Ben Howard: finger-pickin’ good

Ahead of his Longitude headliner tonight, the Devon singer-songwriter talks about taking the laid-back route to success

Ben Howard: ‘I got bored, went to the pub a lot, started playing music in the local bars’

Ben Howard: ‘I got bored, went to the pub a lot, started playing music in the local bars’


Life is good for Ben Howard. There he was, last week, in Portugal, sucking on a peach, looking forward to headlining tonight’s shenanigans at Longitude. Such success is, he admits, a long, long away from performing his subtle, archetypal sensitive singer-songwriter material in front of small audiences in and around Cornwall.

“We adapt very quickly to things, don’t we?” It’s a breezy rhetorical question from a laid-back guy. “If you had told me many years ago that I’d have been headlining Longitude, or festivals like it, I would have thought it was unimaginable. But we’ve done quite a few big shows now, and it feels right, I really enjoy it, and I’m sure audiences do. The important thing is not to think about it.”

Such a relaxed attitude suits 27-year-old Howard well. His music is the epitome of finger-picked acoustic tunes best delivered with the background of gently lapping waves, a sky full of warm blue, and something recreational loosely held in your hand. In contrast, Howard says he was a noisy kid, forever making up songs and singing them in front of any one that cared to listen.

“It was just the way it turned out,” he recalls. “It was never a conscious push from anyone – it was mostly myself, because I’d always played the guitar and enjoyed it.”

So he was never a sulky teen, then? Oh, hold on! “I stopped playing the guitar for a while, because I got to hate it, but then I went back to it again.”

The way Howard tells it, he had no great plans to be anything – he simply liked writing down words and ideas that swirled around his head, and from these he liked making up stories and songs. A dreamer, not a schemer?

“Yeah, that’s right. I suppose at the start, in many ways, I was influenced by my parents’ record collection. Everything goes in, especially as a child, you absorb everything, whether you realise it or not. For instance, I heard a Waterboys record the other day and it nearly made me cry. Why? Because I hadn’t heard the album in over 15 years, and you realise how certain things like that seep into your head, and stay there; you’re sure you’ve forgotten things, but then something triggers a memory and you become quite emotional.”

Howard’s teenage years veered between writing songs and building up a portfolio of tunes to attending college to study journalism. “I wanted to build narratives, create stories,” he relates, “but I’m afraid journalism never really took hold, I never enjoyed it that much.”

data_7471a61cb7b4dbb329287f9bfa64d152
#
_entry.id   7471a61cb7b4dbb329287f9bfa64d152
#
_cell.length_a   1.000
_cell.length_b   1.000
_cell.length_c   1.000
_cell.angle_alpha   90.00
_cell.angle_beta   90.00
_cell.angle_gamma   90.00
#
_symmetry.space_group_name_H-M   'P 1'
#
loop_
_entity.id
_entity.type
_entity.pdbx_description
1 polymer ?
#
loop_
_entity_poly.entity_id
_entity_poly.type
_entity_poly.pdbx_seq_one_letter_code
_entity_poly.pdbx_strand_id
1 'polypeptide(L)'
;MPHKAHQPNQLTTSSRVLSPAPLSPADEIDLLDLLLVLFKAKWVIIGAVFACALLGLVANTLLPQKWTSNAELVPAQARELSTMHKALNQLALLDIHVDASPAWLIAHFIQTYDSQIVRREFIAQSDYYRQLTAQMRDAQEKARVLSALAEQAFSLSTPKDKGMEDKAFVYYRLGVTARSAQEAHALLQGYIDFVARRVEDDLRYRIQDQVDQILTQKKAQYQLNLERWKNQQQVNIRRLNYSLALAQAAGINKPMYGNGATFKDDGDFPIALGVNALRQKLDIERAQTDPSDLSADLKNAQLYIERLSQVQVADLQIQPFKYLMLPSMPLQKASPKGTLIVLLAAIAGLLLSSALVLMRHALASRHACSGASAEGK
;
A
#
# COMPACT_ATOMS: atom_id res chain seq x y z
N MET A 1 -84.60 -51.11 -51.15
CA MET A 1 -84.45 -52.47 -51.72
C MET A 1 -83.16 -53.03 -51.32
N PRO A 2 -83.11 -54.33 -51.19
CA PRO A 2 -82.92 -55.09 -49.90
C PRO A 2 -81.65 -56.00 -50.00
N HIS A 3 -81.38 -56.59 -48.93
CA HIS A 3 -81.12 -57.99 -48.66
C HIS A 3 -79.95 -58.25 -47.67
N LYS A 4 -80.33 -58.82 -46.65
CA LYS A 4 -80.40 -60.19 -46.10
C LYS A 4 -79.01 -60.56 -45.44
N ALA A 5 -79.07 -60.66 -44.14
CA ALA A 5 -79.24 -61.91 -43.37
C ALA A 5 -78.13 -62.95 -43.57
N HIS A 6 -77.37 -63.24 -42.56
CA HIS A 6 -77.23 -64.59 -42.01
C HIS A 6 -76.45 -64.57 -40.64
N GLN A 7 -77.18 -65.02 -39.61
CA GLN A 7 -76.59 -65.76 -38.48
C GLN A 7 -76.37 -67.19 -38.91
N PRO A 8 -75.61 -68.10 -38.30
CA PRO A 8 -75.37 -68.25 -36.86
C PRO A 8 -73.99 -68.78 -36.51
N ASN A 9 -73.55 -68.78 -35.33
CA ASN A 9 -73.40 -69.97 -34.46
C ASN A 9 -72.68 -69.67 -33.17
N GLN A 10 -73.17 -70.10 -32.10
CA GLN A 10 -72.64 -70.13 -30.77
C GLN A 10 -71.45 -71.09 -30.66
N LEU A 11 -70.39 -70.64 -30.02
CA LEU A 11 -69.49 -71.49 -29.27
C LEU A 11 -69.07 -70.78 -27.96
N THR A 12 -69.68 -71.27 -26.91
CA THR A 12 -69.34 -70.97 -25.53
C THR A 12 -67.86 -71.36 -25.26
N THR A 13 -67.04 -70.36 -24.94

An immediate response
Typically, the student years kicked in. “I got bored, went to the pub a lot, started playing music in the local bars. I know for sure that I enjoyed playing music in front of other people – it was a new thing for me, but there was something about sitting in front of people, playing music and getting an immediate response. By comparison, studying journalism was a dull ache in the background. Music just took over.”

Were there any pivotal moments along the way that told him mainstream success was a few blocks around the corner? No, he says. Everything evolved slowly but surely.

“I’m sure, in hindsight, that you can probably select loads of different moments – key moments, possibly – but I maintain it all happened naturally and normally. I just recall that pretty much every show we played, we played to more and more people.”

Howard says that his rise over the past few years has taken place without conscious effort; he just plays shows and hopes that someone turn up to see him. It is, he admits – peach now chewed, and nut spat out, under a still hot Portuguese sun – a privileged position to be in.

“I realise how lucky we’ve been and continue to be, and how important that is. The kind of fans I have are those who allow the songs to be part of their lives; indeed, it’s as if the songs aren’t mine anymore. Do I feel a sense of ownership over the songs? I kind of feel that as soon as you’ve played a song to one other person, then it’s something you share together. And when I play it live, in front of an audience, it’s not mine anymore. It remains close to me, but it’s not solely mine. Except the royalties, of course, which are totally mine!”

An interesting aspect of Howard’s growing popularity is the diversity of his fanbase; it seems that ages range from teenagers (eye-brimming, hopeful, the world at their fingertips) to fortysomethings (eye-brimming, pragmatic, world-weary). Songs can really speak to everyone, can’t they?

“It’s indicative, I think, of honest songwriting,” Howard says, “in that it gets through barriers. I’ve said that, but of course I don’t know whether my songwriting is any more honest than anyone else’s. Or, indeed, what it offers people, but it seems to be doing something. People seem to really get it.”